By Kalani Morse
Yellowstone National Park has been and continues to be a popular vacation spot for BYU students.
“My friends and I love to go there on long weekends and experience all the wonderful creations,” said Jesse Markham, 23, a senior from Alexandria, Virginia, majoring in information systems.
According to the National Park Service, Yellowstone boasts some 10,000 hot springs and geysers, including Old Faithful.
The geothermal wonders in the park are part of one of the world”s largest active volcanoes whose last eruption created a crater that covers almost half of the park.
The park is also home to hundreds of grizzly bears, wolves, and free-ranging herds of bison and buffalo.
The Greater Yellowstone Ecosystem is one of the largest intact temperate zone ecosystems left on the planet.
Yellowstone is home to the largest concentration of elk, the largest petrified forest, the largest lake above 7000 feet, and some of the best hunting, fishing, hiking and backpacking in the world.
“There”s so much to do there,” said Markham, “I want to go back all the time because I know that there are always new things to experience.”
Ranging from $10 a day to $40 a year, Yellowstone entrance fees are can be pretty reasonable on a student budget.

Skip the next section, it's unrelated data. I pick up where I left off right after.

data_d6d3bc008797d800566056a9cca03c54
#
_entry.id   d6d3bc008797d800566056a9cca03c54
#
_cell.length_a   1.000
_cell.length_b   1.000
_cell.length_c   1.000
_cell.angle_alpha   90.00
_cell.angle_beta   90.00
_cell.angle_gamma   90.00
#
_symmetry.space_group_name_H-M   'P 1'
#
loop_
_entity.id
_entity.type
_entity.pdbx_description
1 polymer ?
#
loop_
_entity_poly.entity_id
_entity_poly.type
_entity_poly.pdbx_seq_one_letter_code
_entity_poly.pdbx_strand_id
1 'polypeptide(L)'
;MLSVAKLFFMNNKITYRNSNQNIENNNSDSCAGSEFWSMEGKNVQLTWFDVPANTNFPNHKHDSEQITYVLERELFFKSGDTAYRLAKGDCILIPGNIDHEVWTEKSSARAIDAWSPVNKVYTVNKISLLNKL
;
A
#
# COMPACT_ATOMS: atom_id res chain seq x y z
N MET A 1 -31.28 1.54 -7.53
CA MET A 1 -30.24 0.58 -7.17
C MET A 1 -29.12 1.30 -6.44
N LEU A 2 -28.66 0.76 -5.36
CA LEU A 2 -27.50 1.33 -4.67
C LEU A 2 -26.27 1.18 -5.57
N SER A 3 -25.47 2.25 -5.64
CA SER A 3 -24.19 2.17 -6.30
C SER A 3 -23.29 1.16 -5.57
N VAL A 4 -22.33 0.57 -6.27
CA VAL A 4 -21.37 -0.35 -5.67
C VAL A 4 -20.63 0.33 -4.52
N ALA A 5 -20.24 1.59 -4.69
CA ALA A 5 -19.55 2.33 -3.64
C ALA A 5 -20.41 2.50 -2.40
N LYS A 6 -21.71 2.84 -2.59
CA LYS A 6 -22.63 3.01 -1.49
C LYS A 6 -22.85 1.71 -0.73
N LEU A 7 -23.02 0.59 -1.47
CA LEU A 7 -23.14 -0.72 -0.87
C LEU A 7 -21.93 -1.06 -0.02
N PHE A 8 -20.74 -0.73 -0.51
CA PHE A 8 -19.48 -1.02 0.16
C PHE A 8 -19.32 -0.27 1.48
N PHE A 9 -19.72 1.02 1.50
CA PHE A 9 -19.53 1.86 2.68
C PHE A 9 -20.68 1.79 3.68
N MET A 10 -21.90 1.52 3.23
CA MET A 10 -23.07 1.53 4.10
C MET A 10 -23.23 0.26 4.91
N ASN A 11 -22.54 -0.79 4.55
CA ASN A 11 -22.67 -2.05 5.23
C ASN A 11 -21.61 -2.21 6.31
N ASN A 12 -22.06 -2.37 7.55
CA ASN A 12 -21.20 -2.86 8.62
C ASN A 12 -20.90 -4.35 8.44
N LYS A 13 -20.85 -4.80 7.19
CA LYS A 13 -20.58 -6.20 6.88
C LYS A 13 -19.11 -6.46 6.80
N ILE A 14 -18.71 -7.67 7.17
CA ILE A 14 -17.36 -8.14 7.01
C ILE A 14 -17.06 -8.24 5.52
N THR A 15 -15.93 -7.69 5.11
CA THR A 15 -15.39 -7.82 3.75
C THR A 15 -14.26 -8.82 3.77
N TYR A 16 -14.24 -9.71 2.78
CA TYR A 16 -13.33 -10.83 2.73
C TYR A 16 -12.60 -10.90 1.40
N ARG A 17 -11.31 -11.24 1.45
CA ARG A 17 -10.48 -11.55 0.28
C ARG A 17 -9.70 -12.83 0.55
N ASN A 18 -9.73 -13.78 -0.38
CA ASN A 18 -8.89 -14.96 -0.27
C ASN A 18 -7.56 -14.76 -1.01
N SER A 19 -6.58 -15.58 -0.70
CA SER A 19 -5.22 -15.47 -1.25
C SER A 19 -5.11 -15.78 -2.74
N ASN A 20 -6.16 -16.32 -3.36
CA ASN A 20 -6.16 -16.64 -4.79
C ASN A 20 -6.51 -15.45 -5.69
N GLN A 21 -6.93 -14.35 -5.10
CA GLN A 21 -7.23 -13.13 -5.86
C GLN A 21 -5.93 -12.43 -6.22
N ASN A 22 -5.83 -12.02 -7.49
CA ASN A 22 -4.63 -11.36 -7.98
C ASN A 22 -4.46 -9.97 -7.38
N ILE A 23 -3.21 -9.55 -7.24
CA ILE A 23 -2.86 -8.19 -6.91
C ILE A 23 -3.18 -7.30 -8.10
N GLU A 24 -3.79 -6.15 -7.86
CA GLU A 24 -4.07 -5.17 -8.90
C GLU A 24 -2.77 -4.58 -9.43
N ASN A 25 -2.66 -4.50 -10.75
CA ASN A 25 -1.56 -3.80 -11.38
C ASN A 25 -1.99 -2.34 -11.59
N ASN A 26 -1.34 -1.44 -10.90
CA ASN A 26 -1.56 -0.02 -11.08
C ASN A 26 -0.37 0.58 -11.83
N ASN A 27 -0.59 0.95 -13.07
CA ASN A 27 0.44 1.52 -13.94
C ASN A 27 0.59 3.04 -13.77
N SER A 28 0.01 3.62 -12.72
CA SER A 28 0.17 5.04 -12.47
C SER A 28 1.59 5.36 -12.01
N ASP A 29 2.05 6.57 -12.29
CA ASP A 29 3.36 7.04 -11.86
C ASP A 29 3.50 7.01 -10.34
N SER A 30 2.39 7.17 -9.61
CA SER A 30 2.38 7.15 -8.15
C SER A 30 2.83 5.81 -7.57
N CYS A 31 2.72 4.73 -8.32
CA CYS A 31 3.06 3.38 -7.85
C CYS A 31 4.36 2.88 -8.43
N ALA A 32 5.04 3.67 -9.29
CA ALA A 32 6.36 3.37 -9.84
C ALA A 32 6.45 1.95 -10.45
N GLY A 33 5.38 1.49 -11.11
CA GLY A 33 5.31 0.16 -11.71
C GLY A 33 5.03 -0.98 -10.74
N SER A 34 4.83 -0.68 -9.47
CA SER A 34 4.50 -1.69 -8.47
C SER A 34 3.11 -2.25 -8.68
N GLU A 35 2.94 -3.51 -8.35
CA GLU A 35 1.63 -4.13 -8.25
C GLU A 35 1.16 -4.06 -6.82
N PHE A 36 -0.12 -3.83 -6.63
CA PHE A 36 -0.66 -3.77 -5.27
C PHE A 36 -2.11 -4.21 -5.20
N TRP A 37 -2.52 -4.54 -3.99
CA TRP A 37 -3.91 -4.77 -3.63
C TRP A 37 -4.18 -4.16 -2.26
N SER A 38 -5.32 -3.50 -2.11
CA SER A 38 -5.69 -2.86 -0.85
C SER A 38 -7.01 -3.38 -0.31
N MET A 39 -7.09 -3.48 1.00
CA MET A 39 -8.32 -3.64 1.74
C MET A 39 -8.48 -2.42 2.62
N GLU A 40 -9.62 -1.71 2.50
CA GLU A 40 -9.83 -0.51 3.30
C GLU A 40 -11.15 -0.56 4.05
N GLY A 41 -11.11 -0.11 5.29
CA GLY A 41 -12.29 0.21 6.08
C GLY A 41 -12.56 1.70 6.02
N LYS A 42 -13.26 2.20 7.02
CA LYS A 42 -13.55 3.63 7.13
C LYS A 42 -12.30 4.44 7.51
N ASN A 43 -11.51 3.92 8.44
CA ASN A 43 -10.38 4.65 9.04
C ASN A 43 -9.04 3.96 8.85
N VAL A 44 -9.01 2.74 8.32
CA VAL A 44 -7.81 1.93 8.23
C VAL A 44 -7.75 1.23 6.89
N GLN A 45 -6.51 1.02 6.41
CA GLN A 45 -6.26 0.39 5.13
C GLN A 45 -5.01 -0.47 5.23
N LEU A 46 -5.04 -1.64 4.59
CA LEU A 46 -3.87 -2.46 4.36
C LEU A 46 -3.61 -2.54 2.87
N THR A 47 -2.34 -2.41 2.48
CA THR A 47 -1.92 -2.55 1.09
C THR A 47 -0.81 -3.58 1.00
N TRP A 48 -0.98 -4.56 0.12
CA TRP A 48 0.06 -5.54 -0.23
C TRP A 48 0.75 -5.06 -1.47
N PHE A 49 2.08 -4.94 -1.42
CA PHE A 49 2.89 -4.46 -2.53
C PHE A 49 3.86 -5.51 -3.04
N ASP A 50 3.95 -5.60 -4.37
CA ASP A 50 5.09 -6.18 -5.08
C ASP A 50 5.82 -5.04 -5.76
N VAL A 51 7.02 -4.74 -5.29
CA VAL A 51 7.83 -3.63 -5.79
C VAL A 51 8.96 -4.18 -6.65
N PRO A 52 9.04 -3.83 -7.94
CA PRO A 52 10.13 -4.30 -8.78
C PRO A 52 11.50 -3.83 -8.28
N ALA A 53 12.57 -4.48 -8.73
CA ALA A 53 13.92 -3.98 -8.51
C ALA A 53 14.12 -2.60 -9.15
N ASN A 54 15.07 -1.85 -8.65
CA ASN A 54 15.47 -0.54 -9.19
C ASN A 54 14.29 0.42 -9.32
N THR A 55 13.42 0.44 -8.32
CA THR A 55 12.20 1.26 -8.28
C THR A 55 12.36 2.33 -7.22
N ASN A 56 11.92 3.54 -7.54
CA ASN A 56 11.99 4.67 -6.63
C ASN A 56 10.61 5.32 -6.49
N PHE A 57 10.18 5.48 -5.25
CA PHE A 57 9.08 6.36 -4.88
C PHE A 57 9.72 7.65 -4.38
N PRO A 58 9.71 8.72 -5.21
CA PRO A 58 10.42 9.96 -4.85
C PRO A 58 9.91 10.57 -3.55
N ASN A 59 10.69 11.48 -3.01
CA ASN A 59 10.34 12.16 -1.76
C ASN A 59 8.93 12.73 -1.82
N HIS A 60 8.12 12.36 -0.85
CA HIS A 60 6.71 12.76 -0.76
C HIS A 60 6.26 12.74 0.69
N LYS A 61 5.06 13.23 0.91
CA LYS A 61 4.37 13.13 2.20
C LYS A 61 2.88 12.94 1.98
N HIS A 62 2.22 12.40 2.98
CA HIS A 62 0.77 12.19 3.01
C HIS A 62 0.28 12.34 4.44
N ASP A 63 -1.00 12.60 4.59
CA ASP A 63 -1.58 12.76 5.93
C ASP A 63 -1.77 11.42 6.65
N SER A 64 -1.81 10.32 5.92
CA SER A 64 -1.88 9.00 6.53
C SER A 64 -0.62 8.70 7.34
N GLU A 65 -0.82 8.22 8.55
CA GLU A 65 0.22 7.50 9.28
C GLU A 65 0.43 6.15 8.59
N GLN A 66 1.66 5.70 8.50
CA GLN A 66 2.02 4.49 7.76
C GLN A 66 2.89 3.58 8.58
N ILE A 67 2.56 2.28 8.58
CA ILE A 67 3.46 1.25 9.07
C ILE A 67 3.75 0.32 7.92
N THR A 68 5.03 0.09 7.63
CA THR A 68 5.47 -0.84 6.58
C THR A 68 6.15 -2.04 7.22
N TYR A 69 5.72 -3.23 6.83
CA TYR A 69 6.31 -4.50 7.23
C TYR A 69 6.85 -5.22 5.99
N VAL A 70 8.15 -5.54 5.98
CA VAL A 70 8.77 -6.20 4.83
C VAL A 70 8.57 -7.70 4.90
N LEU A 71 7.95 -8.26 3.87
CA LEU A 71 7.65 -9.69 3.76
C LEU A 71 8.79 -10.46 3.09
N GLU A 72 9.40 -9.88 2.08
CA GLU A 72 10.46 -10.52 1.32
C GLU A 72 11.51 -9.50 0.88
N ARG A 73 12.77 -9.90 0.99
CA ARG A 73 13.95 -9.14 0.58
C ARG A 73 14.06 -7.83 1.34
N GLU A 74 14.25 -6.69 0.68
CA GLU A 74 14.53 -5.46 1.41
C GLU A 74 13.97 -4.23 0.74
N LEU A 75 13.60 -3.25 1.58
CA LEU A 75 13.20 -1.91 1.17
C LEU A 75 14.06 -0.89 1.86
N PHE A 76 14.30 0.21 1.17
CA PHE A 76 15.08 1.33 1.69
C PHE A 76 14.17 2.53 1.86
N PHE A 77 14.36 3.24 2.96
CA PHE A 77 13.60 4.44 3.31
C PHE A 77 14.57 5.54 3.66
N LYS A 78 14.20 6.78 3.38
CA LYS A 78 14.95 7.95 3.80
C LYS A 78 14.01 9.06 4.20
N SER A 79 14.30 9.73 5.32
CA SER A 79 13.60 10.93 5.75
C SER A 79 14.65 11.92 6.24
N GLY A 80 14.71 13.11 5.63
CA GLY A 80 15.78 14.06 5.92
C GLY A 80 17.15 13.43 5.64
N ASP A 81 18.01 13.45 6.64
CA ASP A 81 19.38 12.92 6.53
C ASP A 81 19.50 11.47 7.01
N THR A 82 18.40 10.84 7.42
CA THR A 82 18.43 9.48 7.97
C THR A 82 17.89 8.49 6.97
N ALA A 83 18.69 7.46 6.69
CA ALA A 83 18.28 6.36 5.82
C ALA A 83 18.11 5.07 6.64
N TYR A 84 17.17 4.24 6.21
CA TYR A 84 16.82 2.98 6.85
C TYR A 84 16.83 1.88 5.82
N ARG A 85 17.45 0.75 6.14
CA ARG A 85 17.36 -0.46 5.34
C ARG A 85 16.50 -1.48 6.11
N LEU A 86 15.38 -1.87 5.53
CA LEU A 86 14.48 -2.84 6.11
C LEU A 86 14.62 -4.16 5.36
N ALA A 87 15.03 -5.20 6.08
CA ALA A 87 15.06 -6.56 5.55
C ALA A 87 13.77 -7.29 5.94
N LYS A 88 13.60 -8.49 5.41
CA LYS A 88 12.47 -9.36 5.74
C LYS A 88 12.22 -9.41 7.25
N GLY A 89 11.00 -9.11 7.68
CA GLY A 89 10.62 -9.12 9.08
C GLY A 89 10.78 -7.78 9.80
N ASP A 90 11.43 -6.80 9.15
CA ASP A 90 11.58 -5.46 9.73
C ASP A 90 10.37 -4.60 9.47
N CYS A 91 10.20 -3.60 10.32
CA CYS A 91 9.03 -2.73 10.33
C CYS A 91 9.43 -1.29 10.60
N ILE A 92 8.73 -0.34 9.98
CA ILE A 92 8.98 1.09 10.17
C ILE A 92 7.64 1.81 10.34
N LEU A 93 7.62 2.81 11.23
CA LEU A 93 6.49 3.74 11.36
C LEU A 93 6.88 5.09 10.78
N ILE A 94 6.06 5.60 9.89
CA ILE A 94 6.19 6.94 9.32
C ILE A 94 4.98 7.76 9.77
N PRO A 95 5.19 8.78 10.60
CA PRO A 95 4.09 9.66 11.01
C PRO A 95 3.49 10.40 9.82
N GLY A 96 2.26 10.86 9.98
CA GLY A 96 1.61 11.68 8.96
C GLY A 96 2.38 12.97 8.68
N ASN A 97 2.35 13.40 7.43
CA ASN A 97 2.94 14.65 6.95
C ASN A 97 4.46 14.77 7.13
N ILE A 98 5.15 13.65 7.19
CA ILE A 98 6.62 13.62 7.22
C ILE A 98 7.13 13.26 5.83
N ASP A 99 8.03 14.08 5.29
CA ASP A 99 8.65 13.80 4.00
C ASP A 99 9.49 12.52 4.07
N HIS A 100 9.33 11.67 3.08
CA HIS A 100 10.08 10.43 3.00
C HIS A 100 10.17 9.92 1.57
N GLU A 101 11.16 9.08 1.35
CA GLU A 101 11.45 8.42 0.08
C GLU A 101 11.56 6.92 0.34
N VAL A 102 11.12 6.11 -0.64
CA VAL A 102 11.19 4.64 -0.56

“I didn”t think the passes were too expensive,” said Markham, ” we just split the costs with everyone in the car.”
The National Park Service claims that 70 percent of all entrance and campground fees are dedicated to projects that increase the quality of visitor experiences and enhance the protection of the park resources. The remaining funds go to help projects in other national parks.
Most projects in the park are designed to offer visitors a close up view of natural wonders without endangering them.
“We had a blast,” said Bridget Ausman, 25, a BYU graduate who visited Yellowstone with her family. “The geyser trail was so cool,” said Ausman, “you could walk right up to the geothermal springs.”
With over 1200 miles of trail snaking out from 97 trail heads, 370 miles of paved roads, 6 visitor centers, 49 picnic areas and 300 designated back country campsites, Yellowstone has facilities for almost every outdoor activity summer vacationers can think of.
According to the National Park Service 95 percent of visitor use of lands in the park are concentrated around the roads and developed areas of the park which account for less than two percent of Yellowstone”s total area. Park roads are generally open in the summer, barring any accidents, rock/mud slides or road construction.
Yellowstone was established as the world”s first national park on March 1, 1872, by President Ulysses S. Grant, making it the oldest national park in the world.